No information about transaction and data security
One of the reasons why users leave the checkout process is the lack of trust in the webstore. Users might feel unsafe with placing an order in the situation when there is no proof of security. Awareness that the company is protecting users’ data is really important for customers, not only on the Internet. This can be achieved by making sure that your store is equipped with an SSL certificate, which shows your users that your site and server are secure and that their personal data is protected.
3. Product Page Optimization
Customer’s decision to purchase a product is often made when viewing a product page. Your product page is the most important element with which your customers will interact before deciding whether or not to purchase your product. For your user to become your customer, you need to present the product in a good light and provide the customer with all possible information. Here all the possibilities to configure the product have to be presented, e.g. choosing a color, size or other available parameters.
Low-quality image of a product
Good looking photos are one of the most welcome elements on the product page, especially in visually driven industries like fashion where products are purchased purely based on visual attributes. In all cases, with the visually driven customers of today, users will demand good quality photos. Functions, like zooming into the image and focus on details is a must-have these days.
Lack of clearly communicated product benefits
What are the unique selling points of the product or the store? Why should the customer place an order in that store and not another one? If retailers want to gain new customers, they have to fight for them and show them their advantages over the competition. Giving information about your product is the best way to convince your customer to purchase from you and not from your competitor. If you have a differentiation point, it’s important to make that known even on the product page to ensure that your customer understands why they should choose your store.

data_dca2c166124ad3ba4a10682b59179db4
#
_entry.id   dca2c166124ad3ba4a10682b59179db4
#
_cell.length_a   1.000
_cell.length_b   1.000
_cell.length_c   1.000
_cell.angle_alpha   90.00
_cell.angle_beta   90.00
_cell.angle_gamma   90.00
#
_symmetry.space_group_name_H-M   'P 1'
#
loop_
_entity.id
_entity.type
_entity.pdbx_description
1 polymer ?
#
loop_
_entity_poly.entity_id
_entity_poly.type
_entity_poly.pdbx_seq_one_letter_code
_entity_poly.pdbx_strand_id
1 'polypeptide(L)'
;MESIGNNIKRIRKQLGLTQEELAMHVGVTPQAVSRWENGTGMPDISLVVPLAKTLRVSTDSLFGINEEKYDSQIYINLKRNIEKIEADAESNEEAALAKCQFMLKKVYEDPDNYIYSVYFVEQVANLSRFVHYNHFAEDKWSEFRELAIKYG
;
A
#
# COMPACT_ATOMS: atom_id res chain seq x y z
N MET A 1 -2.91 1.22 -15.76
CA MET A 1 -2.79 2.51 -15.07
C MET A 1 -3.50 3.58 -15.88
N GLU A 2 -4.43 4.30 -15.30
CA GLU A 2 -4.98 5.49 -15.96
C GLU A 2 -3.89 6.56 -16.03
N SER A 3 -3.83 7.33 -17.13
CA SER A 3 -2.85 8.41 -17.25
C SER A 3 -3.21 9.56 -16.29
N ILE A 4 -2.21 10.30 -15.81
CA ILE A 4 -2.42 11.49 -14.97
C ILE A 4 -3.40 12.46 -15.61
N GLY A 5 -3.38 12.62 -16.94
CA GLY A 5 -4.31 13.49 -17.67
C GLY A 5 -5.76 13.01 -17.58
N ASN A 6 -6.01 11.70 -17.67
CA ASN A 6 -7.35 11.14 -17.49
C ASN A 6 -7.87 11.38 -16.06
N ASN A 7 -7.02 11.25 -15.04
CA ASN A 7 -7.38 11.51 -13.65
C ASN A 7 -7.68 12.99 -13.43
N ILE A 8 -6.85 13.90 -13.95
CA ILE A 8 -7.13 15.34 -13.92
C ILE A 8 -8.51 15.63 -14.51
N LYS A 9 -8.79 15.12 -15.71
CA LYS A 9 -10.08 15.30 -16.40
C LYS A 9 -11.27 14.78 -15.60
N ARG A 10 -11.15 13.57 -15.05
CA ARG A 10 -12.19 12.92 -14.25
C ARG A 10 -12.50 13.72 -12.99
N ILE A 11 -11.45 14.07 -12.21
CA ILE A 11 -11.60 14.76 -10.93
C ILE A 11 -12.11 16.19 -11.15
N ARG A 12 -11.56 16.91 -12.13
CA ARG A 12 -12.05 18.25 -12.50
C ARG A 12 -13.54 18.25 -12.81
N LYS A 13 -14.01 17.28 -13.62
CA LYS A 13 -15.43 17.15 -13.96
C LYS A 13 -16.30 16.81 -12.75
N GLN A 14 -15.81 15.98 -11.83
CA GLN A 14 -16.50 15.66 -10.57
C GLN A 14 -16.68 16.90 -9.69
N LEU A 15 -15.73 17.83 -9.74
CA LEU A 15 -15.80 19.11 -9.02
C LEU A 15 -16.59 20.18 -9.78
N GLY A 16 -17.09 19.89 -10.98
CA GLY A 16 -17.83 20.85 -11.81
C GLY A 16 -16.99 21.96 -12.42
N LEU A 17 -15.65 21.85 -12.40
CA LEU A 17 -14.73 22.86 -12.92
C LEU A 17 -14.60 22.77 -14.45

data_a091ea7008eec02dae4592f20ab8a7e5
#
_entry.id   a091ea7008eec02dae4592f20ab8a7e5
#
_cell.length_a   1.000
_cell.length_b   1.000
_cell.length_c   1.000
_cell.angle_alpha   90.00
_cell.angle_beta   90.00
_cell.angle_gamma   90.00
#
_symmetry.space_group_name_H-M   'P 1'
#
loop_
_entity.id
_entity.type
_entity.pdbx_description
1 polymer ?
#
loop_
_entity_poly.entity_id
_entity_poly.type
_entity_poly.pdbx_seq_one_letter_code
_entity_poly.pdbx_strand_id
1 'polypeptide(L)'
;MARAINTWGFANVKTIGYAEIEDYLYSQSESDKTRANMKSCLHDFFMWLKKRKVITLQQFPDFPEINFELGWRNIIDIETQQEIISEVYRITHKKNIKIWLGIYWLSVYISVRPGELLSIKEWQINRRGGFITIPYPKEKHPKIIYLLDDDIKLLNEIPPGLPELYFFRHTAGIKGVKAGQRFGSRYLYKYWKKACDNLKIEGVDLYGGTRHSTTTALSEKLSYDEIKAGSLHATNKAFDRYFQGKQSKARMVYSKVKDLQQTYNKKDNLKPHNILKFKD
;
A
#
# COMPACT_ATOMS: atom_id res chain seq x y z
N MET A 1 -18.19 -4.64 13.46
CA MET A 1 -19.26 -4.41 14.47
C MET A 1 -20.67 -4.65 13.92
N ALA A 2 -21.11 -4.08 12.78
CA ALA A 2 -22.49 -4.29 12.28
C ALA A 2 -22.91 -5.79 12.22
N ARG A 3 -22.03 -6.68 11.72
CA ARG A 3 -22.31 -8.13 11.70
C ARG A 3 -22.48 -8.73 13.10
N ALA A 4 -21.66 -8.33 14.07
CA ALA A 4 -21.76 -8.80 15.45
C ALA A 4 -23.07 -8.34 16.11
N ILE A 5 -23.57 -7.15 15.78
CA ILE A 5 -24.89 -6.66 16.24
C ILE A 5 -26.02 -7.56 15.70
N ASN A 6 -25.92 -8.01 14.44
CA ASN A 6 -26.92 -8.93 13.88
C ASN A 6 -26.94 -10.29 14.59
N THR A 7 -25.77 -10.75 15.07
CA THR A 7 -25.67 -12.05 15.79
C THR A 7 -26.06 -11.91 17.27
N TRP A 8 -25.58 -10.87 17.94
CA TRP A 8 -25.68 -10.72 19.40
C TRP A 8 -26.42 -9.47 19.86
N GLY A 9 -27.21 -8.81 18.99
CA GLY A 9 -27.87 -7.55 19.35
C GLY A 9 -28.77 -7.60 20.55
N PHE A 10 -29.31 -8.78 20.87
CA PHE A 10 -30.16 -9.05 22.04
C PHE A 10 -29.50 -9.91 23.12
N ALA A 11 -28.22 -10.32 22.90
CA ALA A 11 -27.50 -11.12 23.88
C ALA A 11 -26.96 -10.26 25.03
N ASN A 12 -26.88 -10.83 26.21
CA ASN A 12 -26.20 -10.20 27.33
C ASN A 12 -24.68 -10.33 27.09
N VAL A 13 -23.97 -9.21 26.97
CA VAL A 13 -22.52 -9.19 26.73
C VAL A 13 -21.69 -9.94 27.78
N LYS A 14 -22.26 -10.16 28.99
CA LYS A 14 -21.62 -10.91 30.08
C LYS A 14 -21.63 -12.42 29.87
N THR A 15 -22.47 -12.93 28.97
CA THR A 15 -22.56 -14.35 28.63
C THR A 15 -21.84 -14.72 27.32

No recommendation of other products or upselling
Product recommendation has a lot of advantages, and it’s good to use them wisely. Recommendations are a good place to present other kinds of products which the user may not have previously thought about. It’s useful to show the scope of products available in the store and it can help the user move forward in case they have a problem in finding the right product. Bestsellers can also act as good social proof for your customers.
4. Internal Search Engine
In order for a customer to buy something from your e-commerce store, they first have to be able to find it –and most users do this via search engine. Whether users find what they are looking for or abandon the store depends on how well it functions. Commonly, improper functioning of the engine causes the user to draw a false conclusion that the product is not available, where in fact the fault is in an improperly operating search engine.
Lack of error correction and hints
The most serious problem with the search engine is demanding the user to use and understand page jargon. Customers come from different places with their own habits and knowledge. They can use different terms to name the same products. Search system should be prepared for that, and compensate for synonyms, similar products, and multiple languages (especially if you have international visitors).
No suggestions of products and categories
It is good to show some product suggestions in the search bar dialog box. We can use this to show the user some promotional products and popular brands. It can also build scope awareness of the available products.
A page with no results is a dead end for the user
In a situation where the user is landing on a page with no results after searching, the page should show them some sort of alternative. The worst possible scenario is when the user is only shown that there is no product that responds to their search. Such a page is like a dead end and users often leave the site in this situation. A good solution is to show alternative products that might be similar to the search or interesting categories that might respond to your customer’s needs. This is especially true for mobile users.
5. Product Filters
This is an area which is often under-appreciated and difficult to design. Users need a tool that allows them to move around an often overwhelming number of products and filter them according to their needs. The difficulty with filters is how to show many options in an accessible and legible form, allowing for quick changes to the product list. Without it, users won’t be able to properly browse the offer and may leave the website.
Filters aren’t working correctly
The same filtering on the page can hide a lot of mistakes. Sometimes filters are hidden on the left side of the window where they go unnoticed. Sometimes the way they are designed makes it difficult for the user to decide which filters are currently selected, if any. There might also be a problem if you do not know how to disable the selected filters. Of course, the most unacceptable mistake is when filters don’t work correctly.